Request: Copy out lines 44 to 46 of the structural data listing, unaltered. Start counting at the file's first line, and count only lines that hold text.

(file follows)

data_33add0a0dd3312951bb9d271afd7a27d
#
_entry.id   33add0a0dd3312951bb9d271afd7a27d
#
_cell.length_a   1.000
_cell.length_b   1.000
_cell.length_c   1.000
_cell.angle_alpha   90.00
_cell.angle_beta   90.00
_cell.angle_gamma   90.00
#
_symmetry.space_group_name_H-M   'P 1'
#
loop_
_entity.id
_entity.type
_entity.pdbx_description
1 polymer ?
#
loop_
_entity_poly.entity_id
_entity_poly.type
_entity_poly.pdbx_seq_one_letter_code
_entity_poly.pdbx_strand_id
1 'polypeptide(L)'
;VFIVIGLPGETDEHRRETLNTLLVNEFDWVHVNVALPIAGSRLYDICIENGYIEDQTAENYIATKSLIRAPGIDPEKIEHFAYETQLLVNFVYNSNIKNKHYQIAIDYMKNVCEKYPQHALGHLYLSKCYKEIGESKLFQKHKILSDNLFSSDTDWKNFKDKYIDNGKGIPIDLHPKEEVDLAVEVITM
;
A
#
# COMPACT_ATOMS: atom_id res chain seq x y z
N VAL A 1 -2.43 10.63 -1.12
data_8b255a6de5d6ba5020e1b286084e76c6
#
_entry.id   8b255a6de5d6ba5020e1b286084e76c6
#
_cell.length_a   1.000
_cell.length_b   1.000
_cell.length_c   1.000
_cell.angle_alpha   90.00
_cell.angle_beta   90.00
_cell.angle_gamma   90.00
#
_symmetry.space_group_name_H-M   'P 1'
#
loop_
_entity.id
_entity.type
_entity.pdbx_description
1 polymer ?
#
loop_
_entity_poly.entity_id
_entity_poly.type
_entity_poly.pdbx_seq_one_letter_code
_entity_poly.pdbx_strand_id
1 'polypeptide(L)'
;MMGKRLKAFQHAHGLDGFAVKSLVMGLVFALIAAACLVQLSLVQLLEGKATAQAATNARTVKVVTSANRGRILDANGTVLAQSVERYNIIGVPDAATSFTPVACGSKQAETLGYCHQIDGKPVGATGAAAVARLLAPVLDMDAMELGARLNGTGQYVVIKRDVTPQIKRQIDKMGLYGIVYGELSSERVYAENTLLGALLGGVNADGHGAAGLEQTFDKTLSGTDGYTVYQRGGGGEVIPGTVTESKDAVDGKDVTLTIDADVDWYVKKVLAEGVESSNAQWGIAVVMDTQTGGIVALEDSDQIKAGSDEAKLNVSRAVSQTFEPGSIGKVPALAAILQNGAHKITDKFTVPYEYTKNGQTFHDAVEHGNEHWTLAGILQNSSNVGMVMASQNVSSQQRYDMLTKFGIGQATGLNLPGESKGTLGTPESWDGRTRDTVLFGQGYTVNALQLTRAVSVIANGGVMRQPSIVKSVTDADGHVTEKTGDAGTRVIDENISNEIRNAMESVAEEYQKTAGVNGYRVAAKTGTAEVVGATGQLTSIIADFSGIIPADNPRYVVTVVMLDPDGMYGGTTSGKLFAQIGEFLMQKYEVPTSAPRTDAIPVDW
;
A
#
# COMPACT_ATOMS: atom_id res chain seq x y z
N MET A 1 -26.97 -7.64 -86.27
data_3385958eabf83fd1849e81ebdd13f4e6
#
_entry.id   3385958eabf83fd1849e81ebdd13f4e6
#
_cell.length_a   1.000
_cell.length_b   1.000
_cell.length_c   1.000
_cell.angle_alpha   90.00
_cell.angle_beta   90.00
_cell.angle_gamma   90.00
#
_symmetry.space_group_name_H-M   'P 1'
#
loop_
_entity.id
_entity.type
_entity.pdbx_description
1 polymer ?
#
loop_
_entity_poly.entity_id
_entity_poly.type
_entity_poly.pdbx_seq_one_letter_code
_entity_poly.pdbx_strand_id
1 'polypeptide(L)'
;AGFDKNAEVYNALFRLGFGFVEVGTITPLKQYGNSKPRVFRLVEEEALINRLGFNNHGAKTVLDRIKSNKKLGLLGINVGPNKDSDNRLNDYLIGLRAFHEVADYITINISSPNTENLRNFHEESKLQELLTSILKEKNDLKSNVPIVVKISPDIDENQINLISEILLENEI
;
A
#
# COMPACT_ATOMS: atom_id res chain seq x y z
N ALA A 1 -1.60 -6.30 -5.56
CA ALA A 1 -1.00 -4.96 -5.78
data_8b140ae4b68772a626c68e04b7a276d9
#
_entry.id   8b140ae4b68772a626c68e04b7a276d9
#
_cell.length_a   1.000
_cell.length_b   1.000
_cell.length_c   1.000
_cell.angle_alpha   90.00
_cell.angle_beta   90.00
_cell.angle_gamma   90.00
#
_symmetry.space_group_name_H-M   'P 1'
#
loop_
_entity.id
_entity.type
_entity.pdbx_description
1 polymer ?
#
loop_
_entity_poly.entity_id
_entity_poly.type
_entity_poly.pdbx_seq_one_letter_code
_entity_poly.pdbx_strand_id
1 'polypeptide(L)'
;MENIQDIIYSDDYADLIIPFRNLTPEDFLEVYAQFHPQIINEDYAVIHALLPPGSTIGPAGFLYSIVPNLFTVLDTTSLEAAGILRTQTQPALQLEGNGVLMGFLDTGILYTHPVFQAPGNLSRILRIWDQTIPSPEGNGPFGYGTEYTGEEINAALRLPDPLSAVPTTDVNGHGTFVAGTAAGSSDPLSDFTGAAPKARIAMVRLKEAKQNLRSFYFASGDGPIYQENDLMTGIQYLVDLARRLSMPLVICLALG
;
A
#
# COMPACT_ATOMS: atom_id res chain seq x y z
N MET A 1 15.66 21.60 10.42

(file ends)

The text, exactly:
#
loop_
_entity.id